Titanic’s bandsmen as documented by survivors

Those who traveled in Titanic’s First Class saw the bandsmen only in a professional capacity, while performing in a particular place at a particular time. Most accounts from First Class passengers mentioned the band in a general sort of way. Helen Churchill Candee’s account described the listening audience more than the bandsmen themselves.But as the bandsmen travelled in Second Class, their fellow passengers in that area of the ship were much more likely to bump into them between sets when they weren’t working: in corridors, on the ship’s deck, possibly even at mealtime. Their memories reflected this close proximity to the musicians. While Juliette Laroche described a performance in Second Class, Lawrence Beesley described seeing a bandsman running to a performance, and Kate Buss and Bertha Lehmann each had opportunity to speak with musicians on a more personal level.

Even closer than Second Class passengers were members of the crew. One survivor, First Class stewardesses Violet Jessop, knew Jock Hume personally. The two had sailed together the year before, on Olympic’s maiden voyage. As crew, she was even able to call him by name.

In the wake of discussing Titanic’s bands, the musicians and their instruments (as well as who played in which band), here is a quick reference for enthusiasts and lay researchers on how the bandsmen were remembered by Titanic’s survivors. This is a compilation of quotations from personal letters, memoires, and books published on the subject of the sinking of the Titanic.

Although the bandsmen were not identified by name by most who recorded the memories, identities have been recovered through deduction. When a particular passage is included beneath a bandsman’s name it is because he was mentioned in it, sometimes in detail. In most of the quotations a bandsman was identified by the instrument he played.

Titanic’s Trio

Titanic’s saloon orchestra, or trio, played only in First Class, in the Reception Room outside the à la carte Restaurant and Cafe Parisien. Referred to as the ‘luxurious saloon after deck’ by May Futrelle, this was the trio’s one and only performance venue. As there was no piano in this location on the ship, three string players filled the positions of this ensemble, led by Jock Hume, first violin and bandleader.

JOHN LAW (JOCK) HUME, bandleader, first violin

Violet Jessop, memoires edited by John Maxtone-Graham, pub. 1997:
“On that Sunday evening, the music was at its gayest, led by young Jock the first violin; when I ran into him during the interval, he laughingly called out to me in his rich Scotch accent, that he was about to give them a ‘real tune, a Scotch tune, to finish up with.’ Always so eager and full of life was Jock.”

Violet Jessop, memoires edited by John Maxtone-Graham, pub. 1997:
“As I turned I ran into Jock, the bandleader and his crowd with their instruments. ‘Funny, they must be going to play,’ thought I, and at this late hour! Jock smiled in passing, looking rather pale for him, remarking, ‘Just going to give them a tune to cheer things up a bit,’ and passed on. Presently the strains of the band reached me faintly as I stood on deck….”

Kate Gold, stewardess, 1912:
“When we left the ship men were sitting on A deck, smoking cigarettes and tapping time with their feet to the music of the band. These passengers and the bandsmen, too, had their lifebelts beside them, and I was specially struck by a glimpse of a violinist playing steadily with a great lifebelt in front of him. The music was ragtime just then.”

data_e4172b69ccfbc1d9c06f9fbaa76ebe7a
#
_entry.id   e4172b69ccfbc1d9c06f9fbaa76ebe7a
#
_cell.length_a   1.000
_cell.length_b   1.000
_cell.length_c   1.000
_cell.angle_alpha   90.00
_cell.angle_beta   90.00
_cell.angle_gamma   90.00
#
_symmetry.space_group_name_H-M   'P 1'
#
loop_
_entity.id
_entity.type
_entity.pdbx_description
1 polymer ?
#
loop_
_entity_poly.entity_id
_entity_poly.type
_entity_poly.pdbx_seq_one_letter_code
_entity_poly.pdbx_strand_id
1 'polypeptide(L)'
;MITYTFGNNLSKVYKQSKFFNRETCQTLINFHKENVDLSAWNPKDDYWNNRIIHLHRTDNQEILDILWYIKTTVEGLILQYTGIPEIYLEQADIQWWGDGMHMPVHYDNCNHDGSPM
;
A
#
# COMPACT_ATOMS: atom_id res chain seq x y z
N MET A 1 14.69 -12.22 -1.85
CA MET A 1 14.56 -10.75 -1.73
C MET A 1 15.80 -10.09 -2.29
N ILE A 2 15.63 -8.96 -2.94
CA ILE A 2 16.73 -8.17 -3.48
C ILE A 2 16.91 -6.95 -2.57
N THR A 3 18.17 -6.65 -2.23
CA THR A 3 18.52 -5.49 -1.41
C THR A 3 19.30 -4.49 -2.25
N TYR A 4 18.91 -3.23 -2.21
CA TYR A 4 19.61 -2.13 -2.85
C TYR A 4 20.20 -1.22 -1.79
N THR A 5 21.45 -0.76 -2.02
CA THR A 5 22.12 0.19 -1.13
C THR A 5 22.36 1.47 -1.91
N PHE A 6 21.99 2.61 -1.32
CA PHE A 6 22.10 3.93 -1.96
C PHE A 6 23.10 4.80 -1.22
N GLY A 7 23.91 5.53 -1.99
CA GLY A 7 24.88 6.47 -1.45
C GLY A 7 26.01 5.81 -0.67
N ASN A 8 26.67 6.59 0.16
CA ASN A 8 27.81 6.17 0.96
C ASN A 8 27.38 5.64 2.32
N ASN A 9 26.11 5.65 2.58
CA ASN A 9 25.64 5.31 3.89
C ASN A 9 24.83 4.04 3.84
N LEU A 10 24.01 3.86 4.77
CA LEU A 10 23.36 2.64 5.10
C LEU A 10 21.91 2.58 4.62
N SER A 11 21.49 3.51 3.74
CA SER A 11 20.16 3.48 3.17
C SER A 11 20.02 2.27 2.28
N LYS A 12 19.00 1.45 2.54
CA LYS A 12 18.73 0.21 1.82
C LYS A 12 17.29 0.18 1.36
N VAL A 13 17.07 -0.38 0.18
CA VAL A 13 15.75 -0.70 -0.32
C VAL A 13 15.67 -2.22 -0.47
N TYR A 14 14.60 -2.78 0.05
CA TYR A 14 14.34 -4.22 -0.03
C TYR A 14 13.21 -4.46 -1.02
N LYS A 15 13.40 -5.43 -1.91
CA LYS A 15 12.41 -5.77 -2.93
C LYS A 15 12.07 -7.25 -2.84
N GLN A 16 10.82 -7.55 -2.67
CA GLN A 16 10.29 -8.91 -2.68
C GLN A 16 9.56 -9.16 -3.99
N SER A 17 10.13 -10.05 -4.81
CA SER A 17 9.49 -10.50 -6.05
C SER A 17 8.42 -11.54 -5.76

GEORGES KRINS, second violin

There are currently no known accounts that focus on violinist Georges Krins.


Bertha Lehmann, Brainerd Daily Dispatch, December 2, 1937:
“I dressed and went up on deck. I saw a French musician that I had met talking to another lady. She went away and then I asked him what was wrong. He just told me that we would have to go on another boat to get to New York and that I should go down and get my coat. I went and when I came back he put a life belt on me and took me to another deck. He said to a couple of officers that here was another lady.”

Titanic’s deck band, or quintet, gave six performances daily, alternating between Second and First Classes. They gave three concerts daily in the Second Class Entrance Foyer on C Deck, one in the First Class Entrance Hall at the Boat Deck level of the Grand Staircase, and two more in the Reception Room outside the First Class Dining Saloon on D Deck.

Titanic’s Quintet

WALLACE HARTLEY, bandleader, violin

Helen Churchill Candee, Collier’s Weekly, on May 4, 1912:
“…after dinner there was coffee served to all at little tables around the great general lounging place, for here the orchestra played. Some said it was poor on its Wagner work, others said the violin was weak. But that was for conversation’s sake, for nothing on board, was more popular than the orchestra.”

Juliette Laroche, On board RMS Titanic, April 11, 1912:
“I am writing you in the reading room and there is a concert next to me: a violin, two cellos [and] a piano.”

PERCY TAYLOR, viola(?)

There are currently no known accounts that focus on Titanic musician Percy Taylor, now believed to have been a violist.


Juliette Laroche, On board RMS Titanic, April 11, 1912:
“I am writing you in the reading room and there is a concert next to me: a violin, two cellos [and] a piano.”

Kate Buss, On board RMS Titanic, April 11, 1912:
“We have three promenade decks, one above the other. Each one has a sort of hall lounge and on the one above my cabin the band plays every afternoon and evening. The ’cello man is a favorite of mine, every time he finishes a piece he looks at me and we smile.”

Kate Buss, On board RMS Titanic, April 12, 1912:
“Saw Doctor just after dinner, and reminded him of his promise to ask our ’cello man to play a solo. Says he would if I’d go to Kentucky. He waited for us, and we took our seats on the stairs. Too late to arrange, so going to ask for it tomorrow. ’Cello man quite nice. Very superior bandsman, and he always smiles his parting to us.”

Kate Buss, On board RMS Titanic, April 13, 1912:
“Arranged to meet the Doctor and go and hear the band. Couldn’t get near to ask our ’cello man for solo. […] After luncheon we went with a French lady to hear her sing. We had previously met the ’cello man and asked if he would play a solo. He is quite gentlemanly. He agreed, and we chatted, amongst other things about the Olympic. He was on her when the accident happened. She was struck just where their berths were, and he said that had they been in there, they must have been killed. We have the Olympic captain on board.”

Lawrence Beesley, The Loss of the S. S. Titanic, June, 1912: